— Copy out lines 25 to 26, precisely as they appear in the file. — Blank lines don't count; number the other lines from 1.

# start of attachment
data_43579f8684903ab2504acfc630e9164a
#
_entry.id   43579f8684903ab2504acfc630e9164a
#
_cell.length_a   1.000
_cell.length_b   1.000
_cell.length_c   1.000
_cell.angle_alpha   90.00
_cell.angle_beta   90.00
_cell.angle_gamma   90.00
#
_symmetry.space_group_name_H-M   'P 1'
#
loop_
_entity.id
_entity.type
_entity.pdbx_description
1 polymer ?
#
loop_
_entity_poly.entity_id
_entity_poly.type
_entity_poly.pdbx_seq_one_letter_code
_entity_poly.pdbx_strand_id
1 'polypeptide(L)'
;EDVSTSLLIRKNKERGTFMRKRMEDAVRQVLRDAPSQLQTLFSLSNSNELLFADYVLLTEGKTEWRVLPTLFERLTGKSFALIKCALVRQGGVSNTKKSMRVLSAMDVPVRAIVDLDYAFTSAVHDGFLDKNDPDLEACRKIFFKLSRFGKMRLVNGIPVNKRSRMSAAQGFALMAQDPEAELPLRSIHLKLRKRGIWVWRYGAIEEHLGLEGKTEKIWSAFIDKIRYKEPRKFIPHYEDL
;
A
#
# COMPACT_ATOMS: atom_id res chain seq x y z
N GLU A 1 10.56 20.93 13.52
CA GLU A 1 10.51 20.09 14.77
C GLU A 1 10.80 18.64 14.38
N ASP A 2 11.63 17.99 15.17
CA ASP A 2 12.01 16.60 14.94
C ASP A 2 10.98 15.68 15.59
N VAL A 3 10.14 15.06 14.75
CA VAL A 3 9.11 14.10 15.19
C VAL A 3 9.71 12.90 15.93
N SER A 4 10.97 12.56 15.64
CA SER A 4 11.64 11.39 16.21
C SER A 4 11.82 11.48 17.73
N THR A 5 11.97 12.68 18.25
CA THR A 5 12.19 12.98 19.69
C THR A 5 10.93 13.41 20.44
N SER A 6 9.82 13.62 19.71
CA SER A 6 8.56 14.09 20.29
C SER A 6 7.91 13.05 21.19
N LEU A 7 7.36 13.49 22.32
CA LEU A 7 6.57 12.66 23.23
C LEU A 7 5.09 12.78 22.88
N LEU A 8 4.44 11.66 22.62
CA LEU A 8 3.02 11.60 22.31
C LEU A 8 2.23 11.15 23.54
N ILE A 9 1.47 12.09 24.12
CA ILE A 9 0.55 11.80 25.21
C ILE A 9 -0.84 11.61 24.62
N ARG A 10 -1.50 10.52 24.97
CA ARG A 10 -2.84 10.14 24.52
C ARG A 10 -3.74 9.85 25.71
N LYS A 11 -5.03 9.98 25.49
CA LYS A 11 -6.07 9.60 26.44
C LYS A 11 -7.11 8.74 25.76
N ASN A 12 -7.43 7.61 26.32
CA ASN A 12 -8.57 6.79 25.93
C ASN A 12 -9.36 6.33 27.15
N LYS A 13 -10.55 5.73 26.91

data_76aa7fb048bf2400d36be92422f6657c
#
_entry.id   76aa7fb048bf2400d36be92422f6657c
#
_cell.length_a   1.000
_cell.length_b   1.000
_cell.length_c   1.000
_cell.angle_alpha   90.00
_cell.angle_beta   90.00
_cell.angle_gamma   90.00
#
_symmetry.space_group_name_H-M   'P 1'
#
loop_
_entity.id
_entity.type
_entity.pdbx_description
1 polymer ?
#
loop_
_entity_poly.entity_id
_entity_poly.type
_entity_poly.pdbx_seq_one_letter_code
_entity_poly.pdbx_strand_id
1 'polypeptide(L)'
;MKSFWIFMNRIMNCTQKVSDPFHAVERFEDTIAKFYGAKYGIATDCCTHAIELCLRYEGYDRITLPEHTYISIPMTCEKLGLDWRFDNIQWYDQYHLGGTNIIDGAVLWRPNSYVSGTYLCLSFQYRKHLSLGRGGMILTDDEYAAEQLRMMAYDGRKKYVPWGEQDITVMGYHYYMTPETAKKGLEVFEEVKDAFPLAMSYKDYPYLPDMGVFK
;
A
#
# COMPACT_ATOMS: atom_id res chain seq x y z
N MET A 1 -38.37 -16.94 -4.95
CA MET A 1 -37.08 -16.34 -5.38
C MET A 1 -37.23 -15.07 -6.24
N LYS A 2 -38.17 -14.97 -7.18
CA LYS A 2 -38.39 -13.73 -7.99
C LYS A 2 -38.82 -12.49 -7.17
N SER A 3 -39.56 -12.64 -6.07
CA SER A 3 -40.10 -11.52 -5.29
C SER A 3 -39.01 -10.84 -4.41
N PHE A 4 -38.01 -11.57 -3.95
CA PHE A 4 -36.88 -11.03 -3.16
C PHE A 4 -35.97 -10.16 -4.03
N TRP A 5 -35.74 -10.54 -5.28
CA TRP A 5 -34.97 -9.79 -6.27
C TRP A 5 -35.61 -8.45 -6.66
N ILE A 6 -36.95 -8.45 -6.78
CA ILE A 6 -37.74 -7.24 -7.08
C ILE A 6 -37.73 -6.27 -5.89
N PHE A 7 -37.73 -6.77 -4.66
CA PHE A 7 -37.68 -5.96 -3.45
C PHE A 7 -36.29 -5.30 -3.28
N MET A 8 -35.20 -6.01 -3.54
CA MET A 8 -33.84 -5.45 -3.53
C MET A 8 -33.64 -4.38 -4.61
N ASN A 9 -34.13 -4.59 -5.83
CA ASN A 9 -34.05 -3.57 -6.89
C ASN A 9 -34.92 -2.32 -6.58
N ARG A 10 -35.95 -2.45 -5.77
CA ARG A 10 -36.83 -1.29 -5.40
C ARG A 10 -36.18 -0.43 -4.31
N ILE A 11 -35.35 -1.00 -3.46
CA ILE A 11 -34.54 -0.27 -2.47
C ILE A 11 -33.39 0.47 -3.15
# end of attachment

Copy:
1 'polypeptide(L)'
;EDVSTSLLIRKNKERGTFMRKRMEDAVRQVLRDAPSQLQTLFSLSNSNELLFADYVLLTEGKTEWRVLPTLFERLTGKSFALIKCALVRQGGVSNTKKSMRVLSAMDVPVRAIVDLDYAFTSAVHDGFLDKNDPDLEACRKIFFKLSRFGKMRLVNGIPVNKRSRMSAAQGFALMAQDPEAELPLRSIHLKLRKRGIWVWRYGAIEEHLGLEGKTEKIWSAFIDKIRYKEPRKFIPHYEDL